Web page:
dataset. Our approach for network comprehension thus opens up an important algorithmic oscillations.
approach to the toolkit of the systems biologist. Reconstructed
We demonstrate applications to studying the yeast cell cycle progression both in wild-type cells State Transitions
and in mutants which cause cell cycle arrest at different stages. Our algorithm identiﬁes key
cell cycle states, transitions between them, and deviations in these transitions among mutants
in a completely unsupervised manner.
The cell cycle is a regulatory system of fundamental biological signiﬁcance, governed (in Eu-
karyotes) by a universal mechanism that has been characterized in great detail both genetically
and biochemically [Murray and Hunt, 1993]. Realistic and accurate models are available [Chen Key-Molecules in Cell Cycle
et al., 2004], which make speciﬁc predictions that can be tested experimentally. However, cell Figure 5: Reconstruction of state transition diagrams for normal cell cycle
cycle modeling has now reached the limit of what can be hand-crafted, and the next level of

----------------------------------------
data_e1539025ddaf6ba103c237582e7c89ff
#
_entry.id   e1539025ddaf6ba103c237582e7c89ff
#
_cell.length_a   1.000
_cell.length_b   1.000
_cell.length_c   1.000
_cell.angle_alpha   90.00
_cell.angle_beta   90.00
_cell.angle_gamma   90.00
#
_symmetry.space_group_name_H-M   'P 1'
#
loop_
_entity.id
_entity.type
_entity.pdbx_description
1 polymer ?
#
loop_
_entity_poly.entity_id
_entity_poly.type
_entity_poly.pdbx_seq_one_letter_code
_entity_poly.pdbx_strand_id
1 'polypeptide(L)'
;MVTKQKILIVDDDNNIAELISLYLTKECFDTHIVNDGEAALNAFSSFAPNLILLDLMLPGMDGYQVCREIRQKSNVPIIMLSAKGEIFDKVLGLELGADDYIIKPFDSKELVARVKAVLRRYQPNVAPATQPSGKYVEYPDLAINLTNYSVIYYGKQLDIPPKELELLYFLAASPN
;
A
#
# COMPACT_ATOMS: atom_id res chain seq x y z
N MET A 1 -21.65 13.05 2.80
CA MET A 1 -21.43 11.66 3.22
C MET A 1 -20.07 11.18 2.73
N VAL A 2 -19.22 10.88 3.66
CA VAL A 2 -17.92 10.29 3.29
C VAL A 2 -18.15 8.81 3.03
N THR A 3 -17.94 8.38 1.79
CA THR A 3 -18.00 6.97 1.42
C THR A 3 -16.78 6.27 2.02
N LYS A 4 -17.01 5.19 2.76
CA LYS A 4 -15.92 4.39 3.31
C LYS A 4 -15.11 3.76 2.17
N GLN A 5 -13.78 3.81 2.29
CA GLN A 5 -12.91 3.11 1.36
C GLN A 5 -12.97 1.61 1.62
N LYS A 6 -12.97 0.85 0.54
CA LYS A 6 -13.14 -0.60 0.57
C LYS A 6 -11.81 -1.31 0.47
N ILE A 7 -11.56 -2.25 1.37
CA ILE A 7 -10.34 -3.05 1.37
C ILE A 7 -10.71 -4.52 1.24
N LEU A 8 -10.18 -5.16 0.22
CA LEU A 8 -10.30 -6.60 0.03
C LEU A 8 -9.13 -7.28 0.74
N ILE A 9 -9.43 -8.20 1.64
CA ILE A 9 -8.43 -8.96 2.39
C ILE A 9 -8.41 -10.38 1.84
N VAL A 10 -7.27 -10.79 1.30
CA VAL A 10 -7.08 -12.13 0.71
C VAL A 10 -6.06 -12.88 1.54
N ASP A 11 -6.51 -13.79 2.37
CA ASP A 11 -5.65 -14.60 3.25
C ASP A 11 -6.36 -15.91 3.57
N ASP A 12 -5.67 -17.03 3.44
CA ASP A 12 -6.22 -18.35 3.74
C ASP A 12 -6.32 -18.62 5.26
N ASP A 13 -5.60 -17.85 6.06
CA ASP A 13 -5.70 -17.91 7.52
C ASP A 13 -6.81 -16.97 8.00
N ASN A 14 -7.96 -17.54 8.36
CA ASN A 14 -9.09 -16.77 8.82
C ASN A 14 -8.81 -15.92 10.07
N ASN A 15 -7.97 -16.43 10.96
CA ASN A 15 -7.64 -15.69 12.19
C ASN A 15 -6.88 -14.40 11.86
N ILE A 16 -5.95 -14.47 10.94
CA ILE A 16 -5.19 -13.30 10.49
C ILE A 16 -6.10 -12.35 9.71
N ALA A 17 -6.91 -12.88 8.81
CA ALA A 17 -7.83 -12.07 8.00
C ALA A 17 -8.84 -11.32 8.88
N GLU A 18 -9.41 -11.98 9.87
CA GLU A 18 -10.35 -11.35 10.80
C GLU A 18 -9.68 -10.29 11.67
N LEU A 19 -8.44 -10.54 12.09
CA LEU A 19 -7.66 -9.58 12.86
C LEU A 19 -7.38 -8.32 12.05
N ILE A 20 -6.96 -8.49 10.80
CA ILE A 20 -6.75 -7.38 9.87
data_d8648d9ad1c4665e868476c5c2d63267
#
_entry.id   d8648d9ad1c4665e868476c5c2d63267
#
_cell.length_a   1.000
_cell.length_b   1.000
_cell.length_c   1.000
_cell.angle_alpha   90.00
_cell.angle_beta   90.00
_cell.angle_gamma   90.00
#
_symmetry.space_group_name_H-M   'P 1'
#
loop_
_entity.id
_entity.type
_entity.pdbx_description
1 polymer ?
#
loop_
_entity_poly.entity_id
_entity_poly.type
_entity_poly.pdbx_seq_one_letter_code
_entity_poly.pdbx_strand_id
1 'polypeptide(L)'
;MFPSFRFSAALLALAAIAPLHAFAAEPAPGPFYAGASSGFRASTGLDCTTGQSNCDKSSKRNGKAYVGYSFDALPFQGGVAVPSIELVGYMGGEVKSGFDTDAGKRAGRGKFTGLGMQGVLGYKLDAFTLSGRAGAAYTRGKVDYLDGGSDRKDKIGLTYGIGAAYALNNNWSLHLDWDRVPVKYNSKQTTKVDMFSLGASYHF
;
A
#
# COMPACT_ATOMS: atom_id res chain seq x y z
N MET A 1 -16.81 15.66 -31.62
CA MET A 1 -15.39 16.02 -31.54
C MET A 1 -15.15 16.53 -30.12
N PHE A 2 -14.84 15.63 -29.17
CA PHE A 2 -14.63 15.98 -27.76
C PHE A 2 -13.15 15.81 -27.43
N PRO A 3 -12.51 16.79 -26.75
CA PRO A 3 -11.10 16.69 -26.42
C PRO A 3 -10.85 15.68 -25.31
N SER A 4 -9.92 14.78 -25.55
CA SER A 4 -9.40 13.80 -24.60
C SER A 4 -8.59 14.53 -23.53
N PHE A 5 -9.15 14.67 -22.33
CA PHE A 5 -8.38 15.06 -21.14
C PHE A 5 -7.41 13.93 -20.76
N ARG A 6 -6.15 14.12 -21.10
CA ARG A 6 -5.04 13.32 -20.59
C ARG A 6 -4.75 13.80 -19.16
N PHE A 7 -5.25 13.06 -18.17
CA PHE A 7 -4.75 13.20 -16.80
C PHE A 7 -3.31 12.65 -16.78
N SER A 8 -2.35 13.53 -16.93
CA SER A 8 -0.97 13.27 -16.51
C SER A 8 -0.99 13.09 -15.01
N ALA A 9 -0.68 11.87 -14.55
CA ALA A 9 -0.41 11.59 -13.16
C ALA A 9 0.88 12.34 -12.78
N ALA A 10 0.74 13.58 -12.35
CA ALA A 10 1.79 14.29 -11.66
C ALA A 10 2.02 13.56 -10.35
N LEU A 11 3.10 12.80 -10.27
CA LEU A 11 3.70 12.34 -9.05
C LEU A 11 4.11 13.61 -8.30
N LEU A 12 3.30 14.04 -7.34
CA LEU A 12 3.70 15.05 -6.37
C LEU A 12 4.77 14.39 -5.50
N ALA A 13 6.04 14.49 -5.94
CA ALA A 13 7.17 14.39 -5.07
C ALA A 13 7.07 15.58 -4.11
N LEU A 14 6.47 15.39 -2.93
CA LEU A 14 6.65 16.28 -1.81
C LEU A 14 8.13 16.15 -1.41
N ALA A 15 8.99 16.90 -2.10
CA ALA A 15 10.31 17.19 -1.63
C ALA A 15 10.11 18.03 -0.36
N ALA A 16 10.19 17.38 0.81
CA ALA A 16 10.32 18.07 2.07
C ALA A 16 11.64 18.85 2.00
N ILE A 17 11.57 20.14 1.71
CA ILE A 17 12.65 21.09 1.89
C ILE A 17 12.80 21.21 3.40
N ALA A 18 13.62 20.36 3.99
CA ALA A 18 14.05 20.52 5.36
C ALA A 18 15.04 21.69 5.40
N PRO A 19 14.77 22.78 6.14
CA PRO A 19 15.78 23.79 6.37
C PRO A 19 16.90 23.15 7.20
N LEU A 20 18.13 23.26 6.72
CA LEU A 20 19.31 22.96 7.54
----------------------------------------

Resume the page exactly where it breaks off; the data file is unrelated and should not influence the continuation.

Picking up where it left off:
sophistication will require powerful tools to comprehend regulatory networks and the underlying Mutual Cell-Cycle models:
state transitions they model. 1. Cdc14 − ts: Cdc14 causes inactivation of mitotic CDK, and that enables cells to exit mitosis.
2. Cdc20 − ts: Cdc 20 activates Anaphase Promoting Complex essential for exit of mitosis.
3 instances Process progression in state-space
3. Clb1δClb2δ: Clb1,2 are kinases are essential for entry into mitosis.
v(t): State Vector(s) 4. T em1δ: Tem1 is a GTP-binding protein active in Mitotic Exit Network pathway.
Temporal redescription can also be viewed as a task of segmenting the time series data. Each
segment is modeled as a mixture of clusters so that segment boundaries involve signiﬁcant
re-grouping and re-deﬁnition of clusters [Tadepalli et al., 2008].
Mutant-1: Exit-of-mitosis Mutant-3:Clb1Clb2 Knoct-out;
( a ) Budding Yeast Teleophase Arrest Normal G2 Arrest
( b ) Wiring Diagram of Yeast Cell-cycle